Police departments have an obligation to provide a safe work environment. When they choose partition designs, which do little or nothing to preclude the intrusion of possibly contaminating bodily fluids from the rear seat into the front seat area, these departments are not doing all that is reasonable to provide a safe work environment. Officers and sensitive equipment are at risk because many of the partition designs allow bodily fluid transmission from the back seat. My design also addresses this.

If you actually read the letter that I sent on May 25th, 2003, you will be aware of the fact that it is not just I who has noticed these hazards, which are illegal. The letter also quotes many doctors who are aware of the hazards.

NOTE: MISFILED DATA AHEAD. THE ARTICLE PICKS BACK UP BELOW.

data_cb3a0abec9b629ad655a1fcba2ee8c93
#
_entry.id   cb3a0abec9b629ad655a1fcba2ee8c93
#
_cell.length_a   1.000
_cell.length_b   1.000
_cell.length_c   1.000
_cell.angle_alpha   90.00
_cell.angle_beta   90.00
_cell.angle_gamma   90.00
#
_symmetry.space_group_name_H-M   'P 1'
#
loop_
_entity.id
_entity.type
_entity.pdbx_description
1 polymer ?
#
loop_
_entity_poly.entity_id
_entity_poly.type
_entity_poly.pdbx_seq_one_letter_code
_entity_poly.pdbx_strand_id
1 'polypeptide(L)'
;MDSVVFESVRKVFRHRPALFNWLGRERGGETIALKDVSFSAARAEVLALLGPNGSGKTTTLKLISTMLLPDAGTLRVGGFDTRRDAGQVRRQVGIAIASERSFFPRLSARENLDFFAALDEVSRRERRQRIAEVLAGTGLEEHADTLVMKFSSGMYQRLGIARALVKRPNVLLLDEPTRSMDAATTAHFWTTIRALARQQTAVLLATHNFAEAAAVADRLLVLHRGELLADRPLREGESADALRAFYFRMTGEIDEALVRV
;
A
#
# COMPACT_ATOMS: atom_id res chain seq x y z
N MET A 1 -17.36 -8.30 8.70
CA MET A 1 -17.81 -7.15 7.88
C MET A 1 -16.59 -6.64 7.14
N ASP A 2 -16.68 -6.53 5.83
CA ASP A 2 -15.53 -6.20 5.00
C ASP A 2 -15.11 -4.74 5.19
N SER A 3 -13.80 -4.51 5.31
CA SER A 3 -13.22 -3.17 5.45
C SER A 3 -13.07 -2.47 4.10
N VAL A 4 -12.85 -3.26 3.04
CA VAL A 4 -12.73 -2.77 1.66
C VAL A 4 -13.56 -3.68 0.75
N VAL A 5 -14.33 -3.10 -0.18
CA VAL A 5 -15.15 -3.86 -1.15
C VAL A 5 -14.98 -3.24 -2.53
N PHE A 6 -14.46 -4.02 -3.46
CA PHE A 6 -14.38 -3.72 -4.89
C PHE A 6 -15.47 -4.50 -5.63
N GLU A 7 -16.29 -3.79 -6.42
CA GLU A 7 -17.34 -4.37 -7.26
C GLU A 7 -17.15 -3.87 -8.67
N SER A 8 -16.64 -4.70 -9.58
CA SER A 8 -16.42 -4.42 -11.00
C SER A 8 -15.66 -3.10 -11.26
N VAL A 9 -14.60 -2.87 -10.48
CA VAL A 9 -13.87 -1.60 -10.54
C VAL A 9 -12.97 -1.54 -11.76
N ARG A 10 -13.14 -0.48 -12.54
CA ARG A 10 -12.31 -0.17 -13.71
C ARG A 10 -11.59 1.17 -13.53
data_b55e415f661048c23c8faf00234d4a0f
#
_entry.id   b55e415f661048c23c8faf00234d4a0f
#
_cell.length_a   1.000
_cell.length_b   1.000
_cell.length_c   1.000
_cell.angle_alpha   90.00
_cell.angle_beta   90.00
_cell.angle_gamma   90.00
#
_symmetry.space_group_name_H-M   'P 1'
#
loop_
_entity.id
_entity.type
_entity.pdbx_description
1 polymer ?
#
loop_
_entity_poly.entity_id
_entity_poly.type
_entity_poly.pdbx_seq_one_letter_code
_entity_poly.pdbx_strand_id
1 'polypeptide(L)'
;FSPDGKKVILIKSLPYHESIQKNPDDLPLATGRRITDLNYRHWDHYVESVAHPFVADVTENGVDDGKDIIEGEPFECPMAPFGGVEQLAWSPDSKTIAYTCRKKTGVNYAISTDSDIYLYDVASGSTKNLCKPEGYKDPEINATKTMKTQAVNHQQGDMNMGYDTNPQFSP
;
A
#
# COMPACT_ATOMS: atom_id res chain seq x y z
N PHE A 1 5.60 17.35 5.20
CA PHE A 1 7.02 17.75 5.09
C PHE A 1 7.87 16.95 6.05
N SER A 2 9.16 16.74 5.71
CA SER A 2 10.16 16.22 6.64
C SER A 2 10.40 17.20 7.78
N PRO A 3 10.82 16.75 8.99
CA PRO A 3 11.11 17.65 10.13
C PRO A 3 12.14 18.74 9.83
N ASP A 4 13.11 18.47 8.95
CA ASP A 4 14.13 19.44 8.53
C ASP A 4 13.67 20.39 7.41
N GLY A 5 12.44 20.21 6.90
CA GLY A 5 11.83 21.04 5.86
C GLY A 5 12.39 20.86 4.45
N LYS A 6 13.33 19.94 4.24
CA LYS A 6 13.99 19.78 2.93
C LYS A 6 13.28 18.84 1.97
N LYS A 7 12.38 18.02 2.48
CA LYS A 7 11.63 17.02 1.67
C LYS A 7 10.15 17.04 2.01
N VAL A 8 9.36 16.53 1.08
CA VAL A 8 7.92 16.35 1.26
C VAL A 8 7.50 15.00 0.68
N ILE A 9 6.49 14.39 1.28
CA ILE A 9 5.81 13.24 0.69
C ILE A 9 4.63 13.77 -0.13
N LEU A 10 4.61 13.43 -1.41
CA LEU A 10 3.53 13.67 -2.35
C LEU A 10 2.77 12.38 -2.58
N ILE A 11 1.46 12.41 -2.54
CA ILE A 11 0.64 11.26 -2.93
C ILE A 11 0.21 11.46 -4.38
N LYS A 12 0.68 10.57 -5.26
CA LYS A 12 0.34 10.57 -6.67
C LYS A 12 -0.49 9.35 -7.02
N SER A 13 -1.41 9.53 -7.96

I know it is not the business of the FBI to see that I can sell partitions. It is, however, the business of the FBI to be certain that these current scenarios be addressed. One of your agents once told me that the ‘FBI will never, never, never, never” address this issue. Charles Cunningham seemed to understand, last April, that this is wrong.

The USDOT should enforcing mandatory standards, not endorsing their subversion.

Police departments should be aware that what is used is illegal and they (police departments) should not ban compliant partitions. They have banned partitions, which are compliant. They have also gone as far as to require the removal of compliance certification labels.

Will your office please address these issues before more officers and other members of the public, such as people in cab industry, are killed because of illegal partition hazards?